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8 SEO questions you were too embarrassed to ask

Search engine

Search Engine Optimisation (SEO) can be a really complicated science. So it makes sense that people have a lot of questions about this valuable online marketing tactic. Whilst there are many who do understand the basic fundamentals of SEO; the ever-growing changes, strategies and processes can be a lot more comprehensive.

UntitledSEO can seem like a fairly basic tool. With prior keyword research and a well-designed website, all you need to do is implement your chosen keywords into some pretty juicy content and your site is now optimised for SEO. Right? Wrong. SEO goes well beyond this – and it takes a lot of time, understanding and patience to nail it.

Whether you’ve just got a new site and wanting to know the SEO basics or you’re still getting your head wrapped round its complexity, here’s a few common questions most people don’t know; and too embarrassed to ask.

1. What is SEO, exactly?

We know it’s about optimisation and natural search engine results but what exactly is SEO? Search Engine Optimisation (SEO) involves a variety of components and techniques that help your website rank higher in organic search results for major search engines like Google and Yahoo. By ranking higher; your site, brand, products and services become more visible to the people who are looking for what you offer.

Search engines use different variables to determine whether your site is of a high quality or not. Some of these can include the structure of your website, user behaviour, internal and external linking, site speed, mobile-friendliness, relevant keywords (without overstuffing), image and title tags and how appropriate and fresh your content is.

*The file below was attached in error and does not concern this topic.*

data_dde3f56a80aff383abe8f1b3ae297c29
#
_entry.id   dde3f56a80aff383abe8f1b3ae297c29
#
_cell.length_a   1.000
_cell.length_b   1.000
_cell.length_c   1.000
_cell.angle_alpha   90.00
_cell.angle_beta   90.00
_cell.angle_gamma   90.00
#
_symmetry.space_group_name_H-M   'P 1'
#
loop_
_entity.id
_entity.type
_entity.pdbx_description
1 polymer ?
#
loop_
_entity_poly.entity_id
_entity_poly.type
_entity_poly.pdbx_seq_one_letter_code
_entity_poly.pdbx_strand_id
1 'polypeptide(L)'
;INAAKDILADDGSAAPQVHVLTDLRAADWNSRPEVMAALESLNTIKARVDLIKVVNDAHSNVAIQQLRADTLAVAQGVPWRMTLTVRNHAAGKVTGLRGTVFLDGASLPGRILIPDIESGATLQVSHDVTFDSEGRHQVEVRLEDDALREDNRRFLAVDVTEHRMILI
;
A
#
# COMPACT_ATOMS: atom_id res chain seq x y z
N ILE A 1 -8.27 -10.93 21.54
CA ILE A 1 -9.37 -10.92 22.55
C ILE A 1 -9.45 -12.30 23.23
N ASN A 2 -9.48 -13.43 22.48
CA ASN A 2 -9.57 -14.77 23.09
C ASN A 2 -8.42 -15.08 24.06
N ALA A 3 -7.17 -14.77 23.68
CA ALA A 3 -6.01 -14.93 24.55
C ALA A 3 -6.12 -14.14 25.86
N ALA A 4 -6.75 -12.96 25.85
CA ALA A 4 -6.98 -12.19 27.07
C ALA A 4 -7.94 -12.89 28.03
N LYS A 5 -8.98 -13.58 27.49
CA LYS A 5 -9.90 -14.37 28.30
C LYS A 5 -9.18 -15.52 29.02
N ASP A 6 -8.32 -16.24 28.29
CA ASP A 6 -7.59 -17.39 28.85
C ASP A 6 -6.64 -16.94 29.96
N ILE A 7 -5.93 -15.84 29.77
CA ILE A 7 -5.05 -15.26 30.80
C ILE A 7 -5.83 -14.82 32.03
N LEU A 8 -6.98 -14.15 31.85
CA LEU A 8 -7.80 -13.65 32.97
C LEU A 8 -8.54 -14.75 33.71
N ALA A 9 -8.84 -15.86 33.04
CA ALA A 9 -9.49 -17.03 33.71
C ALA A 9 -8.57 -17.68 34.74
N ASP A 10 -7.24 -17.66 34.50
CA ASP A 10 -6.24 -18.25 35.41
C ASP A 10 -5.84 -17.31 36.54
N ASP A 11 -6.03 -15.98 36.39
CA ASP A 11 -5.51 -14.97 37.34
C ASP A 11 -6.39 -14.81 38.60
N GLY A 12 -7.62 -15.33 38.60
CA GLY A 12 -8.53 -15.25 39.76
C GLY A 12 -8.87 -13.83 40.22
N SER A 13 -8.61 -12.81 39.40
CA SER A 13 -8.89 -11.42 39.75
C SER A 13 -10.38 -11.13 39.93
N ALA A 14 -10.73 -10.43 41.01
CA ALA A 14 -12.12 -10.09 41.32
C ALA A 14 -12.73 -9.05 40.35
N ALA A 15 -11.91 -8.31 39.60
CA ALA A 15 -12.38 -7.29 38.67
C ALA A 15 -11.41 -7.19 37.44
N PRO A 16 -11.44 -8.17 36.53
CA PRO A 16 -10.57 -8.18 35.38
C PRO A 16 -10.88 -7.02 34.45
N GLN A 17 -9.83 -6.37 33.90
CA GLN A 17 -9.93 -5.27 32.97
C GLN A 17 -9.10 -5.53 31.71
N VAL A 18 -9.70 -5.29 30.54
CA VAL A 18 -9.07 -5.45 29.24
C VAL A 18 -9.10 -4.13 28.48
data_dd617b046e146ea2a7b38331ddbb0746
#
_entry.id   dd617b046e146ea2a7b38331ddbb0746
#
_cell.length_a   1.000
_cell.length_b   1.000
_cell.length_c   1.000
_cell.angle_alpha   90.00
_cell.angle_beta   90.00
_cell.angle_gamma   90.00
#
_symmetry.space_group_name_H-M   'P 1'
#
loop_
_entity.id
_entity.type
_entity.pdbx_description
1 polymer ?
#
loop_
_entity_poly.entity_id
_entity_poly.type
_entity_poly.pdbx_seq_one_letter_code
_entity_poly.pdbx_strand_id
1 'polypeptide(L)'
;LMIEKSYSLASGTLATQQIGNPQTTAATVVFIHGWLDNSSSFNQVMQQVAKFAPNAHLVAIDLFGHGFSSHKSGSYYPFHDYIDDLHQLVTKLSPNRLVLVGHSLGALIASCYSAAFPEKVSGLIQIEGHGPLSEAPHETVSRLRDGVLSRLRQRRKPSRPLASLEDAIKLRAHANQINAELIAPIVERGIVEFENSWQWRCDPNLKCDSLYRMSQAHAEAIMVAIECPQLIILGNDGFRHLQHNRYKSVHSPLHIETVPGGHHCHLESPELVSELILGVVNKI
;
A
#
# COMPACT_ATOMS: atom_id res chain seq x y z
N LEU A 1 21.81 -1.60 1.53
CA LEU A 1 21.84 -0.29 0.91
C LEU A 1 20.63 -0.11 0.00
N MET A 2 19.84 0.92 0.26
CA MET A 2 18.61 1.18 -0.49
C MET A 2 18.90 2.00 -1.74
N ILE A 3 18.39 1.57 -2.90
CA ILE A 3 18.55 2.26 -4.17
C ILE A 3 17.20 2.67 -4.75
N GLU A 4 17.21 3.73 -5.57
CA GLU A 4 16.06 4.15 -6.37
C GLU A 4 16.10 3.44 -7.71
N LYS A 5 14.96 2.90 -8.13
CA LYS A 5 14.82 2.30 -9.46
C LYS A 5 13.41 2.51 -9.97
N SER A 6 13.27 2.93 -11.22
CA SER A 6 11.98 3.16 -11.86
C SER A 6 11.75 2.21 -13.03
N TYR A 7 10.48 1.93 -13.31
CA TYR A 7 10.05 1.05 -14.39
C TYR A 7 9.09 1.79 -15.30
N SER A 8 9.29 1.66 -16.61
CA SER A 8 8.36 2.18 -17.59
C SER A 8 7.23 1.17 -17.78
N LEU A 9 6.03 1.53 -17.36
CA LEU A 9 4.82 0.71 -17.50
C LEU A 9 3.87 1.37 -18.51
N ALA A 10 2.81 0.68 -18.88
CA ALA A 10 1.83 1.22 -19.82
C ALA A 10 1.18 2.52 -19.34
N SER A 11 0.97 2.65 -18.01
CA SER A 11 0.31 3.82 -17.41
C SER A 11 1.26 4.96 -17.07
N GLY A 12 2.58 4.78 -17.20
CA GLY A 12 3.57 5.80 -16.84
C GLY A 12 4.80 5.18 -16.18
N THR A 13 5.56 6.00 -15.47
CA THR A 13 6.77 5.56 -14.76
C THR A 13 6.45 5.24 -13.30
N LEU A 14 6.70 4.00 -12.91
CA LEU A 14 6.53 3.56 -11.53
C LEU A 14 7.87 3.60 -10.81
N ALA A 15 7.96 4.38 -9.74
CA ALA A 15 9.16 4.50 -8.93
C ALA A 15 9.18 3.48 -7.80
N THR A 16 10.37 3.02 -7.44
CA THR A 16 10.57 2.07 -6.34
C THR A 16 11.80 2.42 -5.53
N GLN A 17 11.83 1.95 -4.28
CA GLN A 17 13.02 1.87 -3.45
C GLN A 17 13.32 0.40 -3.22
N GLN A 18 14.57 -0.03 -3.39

2. What’s the difference between SEO and paid search?

SEO works with organic results; results that appear naturally in search engines for free. These results are based on algorithms major search engines like Google have. Paid search on the other hand is exactly that – paying to see your website and brand in the search results first.

When you ‘Google’ something, you’ll notice the first few results (usually 1-3) will have a yellow ‘ad’ notice next to the results. These are part of a paid search campaign that advertisers have paid to set up and once clicked on, will convert their end. Under these paid results will be the search engine results that appear naturally from well-devised SEO.

3. What are backlinks and why are they important?

Besides great content, quality backlinks are the soul of your SEO strategy. Used to point your website from another website with a higher page authority than your current site, quality backlinks help to boost your site’s ranking. As far as ranking factors go, backlinks are one of the most important – but they need to be done correctly to reap the full SEO advantage.